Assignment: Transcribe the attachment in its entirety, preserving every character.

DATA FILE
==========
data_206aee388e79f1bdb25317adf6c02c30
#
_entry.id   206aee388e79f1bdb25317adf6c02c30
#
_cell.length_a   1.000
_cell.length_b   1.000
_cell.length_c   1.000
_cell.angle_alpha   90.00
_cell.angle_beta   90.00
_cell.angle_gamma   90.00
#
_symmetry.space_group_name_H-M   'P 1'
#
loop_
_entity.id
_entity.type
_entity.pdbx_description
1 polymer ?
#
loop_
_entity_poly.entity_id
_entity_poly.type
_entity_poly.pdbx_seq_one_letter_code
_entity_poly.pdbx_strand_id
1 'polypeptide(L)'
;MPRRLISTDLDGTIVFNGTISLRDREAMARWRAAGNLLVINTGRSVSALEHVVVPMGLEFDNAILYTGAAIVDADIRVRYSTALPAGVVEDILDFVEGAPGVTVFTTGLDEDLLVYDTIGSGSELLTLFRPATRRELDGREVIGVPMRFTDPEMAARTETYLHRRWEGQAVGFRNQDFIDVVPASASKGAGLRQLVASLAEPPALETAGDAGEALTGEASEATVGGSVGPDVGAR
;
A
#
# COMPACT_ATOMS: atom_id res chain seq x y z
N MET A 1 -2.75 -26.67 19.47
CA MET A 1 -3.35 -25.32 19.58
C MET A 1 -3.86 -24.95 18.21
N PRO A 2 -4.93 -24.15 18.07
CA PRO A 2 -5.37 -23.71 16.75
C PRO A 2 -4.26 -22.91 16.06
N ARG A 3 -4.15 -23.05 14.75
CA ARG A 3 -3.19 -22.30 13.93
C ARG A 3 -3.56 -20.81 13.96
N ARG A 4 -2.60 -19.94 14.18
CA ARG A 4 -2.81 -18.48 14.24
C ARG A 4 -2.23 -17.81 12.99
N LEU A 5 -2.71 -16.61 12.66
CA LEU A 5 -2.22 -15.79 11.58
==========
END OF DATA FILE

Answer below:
data_206aee388e79f1bdb25317adf6c02c30
#
_entry.id   206aee388e79f1bdb25317adf6c02c30
#
_cell.length_a   1.000
_cell.length_b   1.000
_cell.length_c   1.000
_cell.angle_alpha   90.00
_cell.angle_beta   90.00
_cell.angle_gamma   90.00
#
_symmetry.space_group_name_H-M   'P 1'
#
loop_
_entity.id
_entity.type
_entity.pdbx_description
1 polymer ?
#
loop_
_entity_poly.entity_id
_entity_poly.type
_entity_poly.pdbx_seq_one_letter_code
_entity_poly.pdbx_strand_id
1 'polypeptide(L)'
;MPRRLISTDLDGTIVFNGTISLRDREAMARWRAAGNLLVINTGRSVSALEHVVVPMGLEFDNAILYTGAAIVDADIRVRYSTALPAGVVEDILDFVEGAPGVTVFTTGLDEDLLVYDTIGSGSELLTLFRPATRRELDGREVIGVPMRFTDPEMAARTETYLHRRWEGQAVGFRNQDFIDVVPASASKGAGLRQLVASLAEPPALETAGDAGEALTGEASEATVGGSVGPDVGAR
;
A
#
# COMPACT_ATOMS: atom_id res chain seq x y z
N MET A 1 -2.75 -26.67 19.47
CA MET A 1 -3.35 -25.32 19.58
C MET A 1 -3.86 -24.95 18.21
N PRO A 2 -4.93 -24.15 18.07
CA PRO A 2 -5.37 -23.71 16.75
C PRO A 2 -4.26 -22.91 16.06
N ARG A 3 -4.15 -23.05 14.75
CA ARG A 3 -3.19 -22.30 13.93
C ARG A 3 -3.56 -20.81 13.96
N ARG A 4 -2.60 -19.94 14.18
CA ARG A 4 -2.81 -18.48 14.24
C ARG A 4 -2.23 -17.81 12.99
N LEU A 5 -2.71 -16.61 12.66
CA LEU A 5 -2.22 -15.79 11.58